I was enraged. At that moment I literally wanted to break all the windows of the store and take lots of sweaters for my mother. In the flicker of his judgmental gray eyes, that saleschild had transformed my brightly sentimental, joy-to-the-world, pre-Christmas spree to a shambles. He snuffed my sense of humanitarian catholicity, and there was nothing I could do to snuff his, without making a spectacle of myself. (411)Her reaction is emotional, but the issue does not stop with her. She had the ability to communicate the incident clearly, and to reach a platform by which to spread the story. She wrote an article for a law review analyzing “how the rhetoric of increased privatization, in response to racial issues, functions as the rationalizing agent of public unaccountability and, ultimately, irresponsibility” (412). And then her piece was edited down, watered down to lack any of the emotional, personal aspects it originally contained.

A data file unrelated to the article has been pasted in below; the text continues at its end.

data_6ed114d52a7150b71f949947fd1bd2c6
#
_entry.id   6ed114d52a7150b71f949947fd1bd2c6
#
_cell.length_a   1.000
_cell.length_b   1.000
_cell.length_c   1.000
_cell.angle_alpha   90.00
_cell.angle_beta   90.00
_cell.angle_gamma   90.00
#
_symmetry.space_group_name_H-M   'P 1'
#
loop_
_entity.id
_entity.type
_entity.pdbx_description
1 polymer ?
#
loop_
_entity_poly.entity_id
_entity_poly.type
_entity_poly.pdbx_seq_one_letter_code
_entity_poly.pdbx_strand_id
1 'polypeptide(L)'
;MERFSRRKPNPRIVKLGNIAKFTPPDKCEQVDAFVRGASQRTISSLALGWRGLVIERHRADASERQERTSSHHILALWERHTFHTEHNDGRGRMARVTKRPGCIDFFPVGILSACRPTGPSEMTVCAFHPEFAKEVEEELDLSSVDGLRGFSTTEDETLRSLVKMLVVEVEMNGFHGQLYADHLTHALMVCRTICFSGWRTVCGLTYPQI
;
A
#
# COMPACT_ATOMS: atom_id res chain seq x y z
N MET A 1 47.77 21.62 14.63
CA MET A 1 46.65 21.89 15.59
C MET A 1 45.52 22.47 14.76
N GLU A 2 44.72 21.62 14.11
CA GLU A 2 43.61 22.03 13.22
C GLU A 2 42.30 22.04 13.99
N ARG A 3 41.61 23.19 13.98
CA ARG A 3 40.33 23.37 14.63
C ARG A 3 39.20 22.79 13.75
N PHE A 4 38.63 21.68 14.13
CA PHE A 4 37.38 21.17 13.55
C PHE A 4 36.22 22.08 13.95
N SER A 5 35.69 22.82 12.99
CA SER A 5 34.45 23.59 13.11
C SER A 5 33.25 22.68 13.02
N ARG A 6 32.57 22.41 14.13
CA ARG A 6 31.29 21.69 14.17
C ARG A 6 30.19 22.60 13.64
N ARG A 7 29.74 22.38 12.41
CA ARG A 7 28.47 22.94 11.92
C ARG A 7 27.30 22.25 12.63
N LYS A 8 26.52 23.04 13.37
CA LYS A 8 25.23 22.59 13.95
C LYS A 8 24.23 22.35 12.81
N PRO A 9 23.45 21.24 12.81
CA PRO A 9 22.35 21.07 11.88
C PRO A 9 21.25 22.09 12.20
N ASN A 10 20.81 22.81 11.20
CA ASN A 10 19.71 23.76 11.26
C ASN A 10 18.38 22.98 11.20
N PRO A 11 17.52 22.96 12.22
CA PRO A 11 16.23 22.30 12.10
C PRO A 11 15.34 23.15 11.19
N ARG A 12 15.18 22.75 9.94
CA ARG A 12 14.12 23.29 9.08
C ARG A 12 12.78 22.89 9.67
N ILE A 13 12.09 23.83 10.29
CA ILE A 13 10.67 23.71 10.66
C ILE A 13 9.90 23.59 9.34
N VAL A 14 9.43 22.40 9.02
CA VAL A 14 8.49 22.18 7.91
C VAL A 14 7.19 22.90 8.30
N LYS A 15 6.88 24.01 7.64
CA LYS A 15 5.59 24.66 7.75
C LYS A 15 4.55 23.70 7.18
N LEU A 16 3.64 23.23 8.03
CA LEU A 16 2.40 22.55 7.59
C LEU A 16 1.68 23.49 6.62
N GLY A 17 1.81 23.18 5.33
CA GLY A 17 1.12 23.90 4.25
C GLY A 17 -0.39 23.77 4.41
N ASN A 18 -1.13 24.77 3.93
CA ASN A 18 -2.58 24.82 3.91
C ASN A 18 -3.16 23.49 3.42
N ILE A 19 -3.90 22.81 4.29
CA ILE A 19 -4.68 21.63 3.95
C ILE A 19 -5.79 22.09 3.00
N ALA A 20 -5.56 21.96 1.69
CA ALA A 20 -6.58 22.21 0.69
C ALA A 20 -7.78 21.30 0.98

The review would not name the business, Benetton’s, in order not to offend advertisers (money). The review was above such petty things as describing physiognomy, and so all references to race and sex were removed. All emotion was redacted, because only rationality could be allowed on those vaunted pages. Only ideas that wouldn’t question, let alone attack, the central position of the “typical” reader, who is, of course, white, male and of a comfortable middle age.
How can we speak when the words that we choose, the words that write our bodies, are redacted out of texts for public consumption? When a standard of rationality is elevated beyond reason in order to seem fair. Fair compared to what? Fair for whom? Is neutrality really all that neutral when it tries to reduce all perspectives to that of a single kind of experience?